Social stratification classifies the population of a society or a state on the basis of the social characteristics according to the hierarchically structured layering model. The differentiators can be economically, professionally, or educationally dependent, or to be set by other factors that are depending on the theoretical approach to the demarcation of the individual layers.
In common parlance, for example, the upper classes refers to a society in industrial societies, the middle class is considered important as a part of market economy, while the lower layer is considered to be a disadvantage in general. In terms of education and social inequality, the population is divided in educational levels in political respect in society with less or more influence on decision-making processes.
College students who write their social stratification research paper should know that there is no a generally accepted definition of “layer”; some sociologists use the term as a generic term for class, caste, status, and other systems of social inequality (see social structure analysis: guiding principles). Fundamentally, a person belonging to a social class is regarded as open and changeable (social advancement, social mobility), while belonging to a caste or status is determined by birth and is thus closed. In contrast to a class, a social layer will not be of a common dependency ratio or we-feeling determined.
The idea that the social structure of a society could be represented in the form of a layering (stratification) of superimposed social strata was developed by the Danish sociologist Theodor Geiger in 1932 in his book Social stratification of the German people. He took the name from the miners’ language, where it describes rock strata, and transferred it to the population structure within the state boundaries of the former German Reich. Violinist layer model presented the description of the social differences in the foreground, as opposed to an explanation of social inequality, as the concept of even class conflict by Karl Marx was the case (see also class and layer theories). In this model, economic factors such as income and property were basic.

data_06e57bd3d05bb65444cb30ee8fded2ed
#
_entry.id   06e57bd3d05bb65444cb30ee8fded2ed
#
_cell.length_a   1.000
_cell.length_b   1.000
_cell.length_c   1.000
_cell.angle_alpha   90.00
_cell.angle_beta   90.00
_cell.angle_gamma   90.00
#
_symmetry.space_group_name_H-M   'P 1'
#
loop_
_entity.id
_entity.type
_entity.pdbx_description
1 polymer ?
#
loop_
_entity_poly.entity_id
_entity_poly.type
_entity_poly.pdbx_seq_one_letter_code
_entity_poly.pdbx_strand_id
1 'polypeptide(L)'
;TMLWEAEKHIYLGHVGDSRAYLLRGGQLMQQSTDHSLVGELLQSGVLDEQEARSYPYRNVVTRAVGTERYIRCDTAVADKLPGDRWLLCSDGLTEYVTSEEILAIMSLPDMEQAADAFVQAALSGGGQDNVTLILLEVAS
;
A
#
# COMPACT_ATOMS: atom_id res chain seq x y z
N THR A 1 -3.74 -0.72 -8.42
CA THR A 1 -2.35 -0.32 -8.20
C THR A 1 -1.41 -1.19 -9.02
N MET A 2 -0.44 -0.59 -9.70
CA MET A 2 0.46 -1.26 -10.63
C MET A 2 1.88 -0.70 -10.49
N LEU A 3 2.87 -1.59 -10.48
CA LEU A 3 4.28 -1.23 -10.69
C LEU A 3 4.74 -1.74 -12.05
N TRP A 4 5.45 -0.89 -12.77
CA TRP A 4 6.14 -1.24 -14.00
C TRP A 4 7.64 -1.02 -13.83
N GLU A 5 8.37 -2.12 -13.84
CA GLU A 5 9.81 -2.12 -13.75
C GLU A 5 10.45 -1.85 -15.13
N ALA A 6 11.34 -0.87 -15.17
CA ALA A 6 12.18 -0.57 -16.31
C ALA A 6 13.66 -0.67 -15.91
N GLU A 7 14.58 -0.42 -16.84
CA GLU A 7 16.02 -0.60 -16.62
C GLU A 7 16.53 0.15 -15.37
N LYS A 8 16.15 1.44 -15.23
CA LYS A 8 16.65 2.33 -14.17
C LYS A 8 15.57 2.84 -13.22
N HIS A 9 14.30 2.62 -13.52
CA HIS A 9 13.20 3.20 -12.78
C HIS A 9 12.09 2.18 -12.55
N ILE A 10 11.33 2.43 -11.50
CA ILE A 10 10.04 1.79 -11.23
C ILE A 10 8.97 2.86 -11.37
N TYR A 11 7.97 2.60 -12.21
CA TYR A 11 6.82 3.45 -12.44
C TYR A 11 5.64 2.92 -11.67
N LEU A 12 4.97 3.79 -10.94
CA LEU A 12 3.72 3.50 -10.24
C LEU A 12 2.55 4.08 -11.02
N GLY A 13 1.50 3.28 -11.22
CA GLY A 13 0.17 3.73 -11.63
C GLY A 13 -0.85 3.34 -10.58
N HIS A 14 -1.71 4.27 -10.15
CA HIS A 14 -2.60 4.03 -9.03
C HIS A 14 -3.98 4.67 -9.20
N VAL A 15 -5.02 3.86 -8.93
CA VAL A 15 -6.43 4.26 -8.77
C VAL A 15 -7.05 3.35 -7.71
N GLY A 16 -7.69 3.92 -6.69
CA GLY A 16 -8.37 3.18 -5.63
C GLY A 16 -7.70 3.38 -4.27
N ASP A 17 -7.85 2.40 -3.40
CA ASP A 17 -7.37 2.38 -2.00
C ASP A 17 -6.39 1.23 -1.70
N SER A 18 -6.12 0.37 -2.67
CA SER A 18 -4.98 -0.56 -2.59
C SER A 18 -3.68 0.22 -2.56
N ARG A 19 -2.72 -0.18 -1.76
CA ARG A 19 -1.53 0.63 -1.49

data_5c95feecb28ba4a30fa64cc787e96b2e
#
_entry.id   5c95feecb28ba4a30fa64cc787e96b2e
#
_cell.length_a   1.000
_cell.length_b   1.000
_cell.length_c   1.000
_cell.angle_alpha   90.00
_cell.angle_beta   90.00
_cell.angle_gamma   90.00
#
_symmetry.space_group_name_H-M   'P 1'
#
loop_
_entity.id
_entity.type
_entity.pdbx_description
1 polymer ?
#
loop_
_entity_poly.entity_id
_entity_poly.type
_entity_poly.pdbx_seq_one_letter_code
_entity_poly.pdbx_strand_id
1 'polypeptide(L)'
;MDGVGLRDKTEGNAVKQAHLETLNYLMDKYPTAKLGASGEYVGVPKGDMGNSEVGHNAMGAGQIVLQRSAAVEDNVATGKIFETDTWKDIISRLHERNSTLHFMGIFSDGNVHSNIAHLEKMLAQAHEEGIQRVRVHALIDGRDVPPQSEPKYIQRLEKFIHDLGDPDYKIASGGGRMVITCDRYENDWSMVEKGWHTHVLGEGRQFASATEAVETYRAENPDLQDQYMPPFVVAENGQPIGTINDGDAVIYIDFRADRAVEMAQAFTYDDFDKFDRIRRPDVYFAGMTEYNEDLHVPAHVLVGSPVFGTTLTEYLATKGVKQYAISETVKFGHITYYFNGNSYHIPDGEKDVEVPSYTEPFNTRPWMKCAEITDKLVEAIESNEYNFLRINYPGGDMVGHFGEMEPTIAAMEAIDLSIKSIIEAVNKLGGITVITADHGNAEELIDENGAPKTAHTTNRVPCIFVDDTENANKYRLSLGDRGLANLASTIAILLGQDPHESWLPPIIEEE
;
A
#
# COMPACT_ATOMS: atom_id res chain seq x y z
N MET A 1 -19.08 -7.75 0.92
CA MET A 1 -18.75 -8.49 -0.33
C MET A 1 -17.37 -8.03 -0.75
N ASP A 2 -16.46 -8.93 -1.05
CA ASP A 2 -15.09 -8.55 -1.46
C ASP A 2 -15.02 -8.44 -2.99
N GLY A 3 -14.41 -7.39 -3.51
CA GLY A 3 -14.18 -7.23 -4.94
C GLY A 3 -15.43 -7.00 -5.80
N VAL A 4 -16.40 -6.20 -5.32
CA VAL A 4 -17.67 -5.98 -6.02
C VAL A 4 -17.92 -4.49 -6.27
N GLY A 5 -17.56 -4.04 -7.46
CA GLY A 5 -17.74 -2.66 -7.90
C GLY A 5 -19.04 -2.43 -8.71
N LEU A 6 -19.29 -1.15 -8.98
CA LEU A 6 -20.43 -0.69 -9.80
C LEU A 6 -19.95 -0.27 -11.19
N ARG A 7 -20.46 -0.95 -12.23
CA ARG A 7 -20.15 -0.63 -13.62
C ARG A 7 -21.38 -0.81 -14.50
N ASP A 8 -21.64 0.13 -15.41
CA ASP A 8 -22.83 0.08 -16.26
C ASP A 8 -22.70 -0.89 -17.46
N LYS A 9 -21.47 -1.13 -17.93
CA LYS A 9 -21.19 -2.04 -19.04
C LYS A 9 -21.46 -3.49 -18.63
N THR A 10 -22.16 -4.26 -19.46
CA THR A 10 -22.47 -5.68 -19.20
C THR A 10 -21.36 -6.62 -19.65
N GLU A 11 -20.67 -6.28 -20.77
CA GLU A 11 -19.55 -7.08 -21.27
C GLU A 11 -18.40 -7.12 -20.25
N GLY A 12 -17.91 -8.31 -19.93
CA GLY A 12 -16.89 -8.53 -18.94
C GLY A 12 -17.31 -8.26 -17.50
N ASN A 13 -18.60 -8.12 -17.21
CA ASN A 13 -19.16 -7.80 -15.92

The assumption that companies are in principle or in stages in their current manifestations, i.e., are hierarchically structured, shows that in the “social classes” each lot to be alike examinable, social agents are actors, and that the social layers themselves can be clearly divided by specific. Stratification models divide the society into an indefinite number of social classes or groups according to characteristics such as occupation, education, standard of living, power, religion, type of clothing, political opinion, or organization differed according objective and subjective criteria. Layer concepts are closely related to the criteria of industrial society, but not question basically the legitimacy or justice of the social order and stratification.
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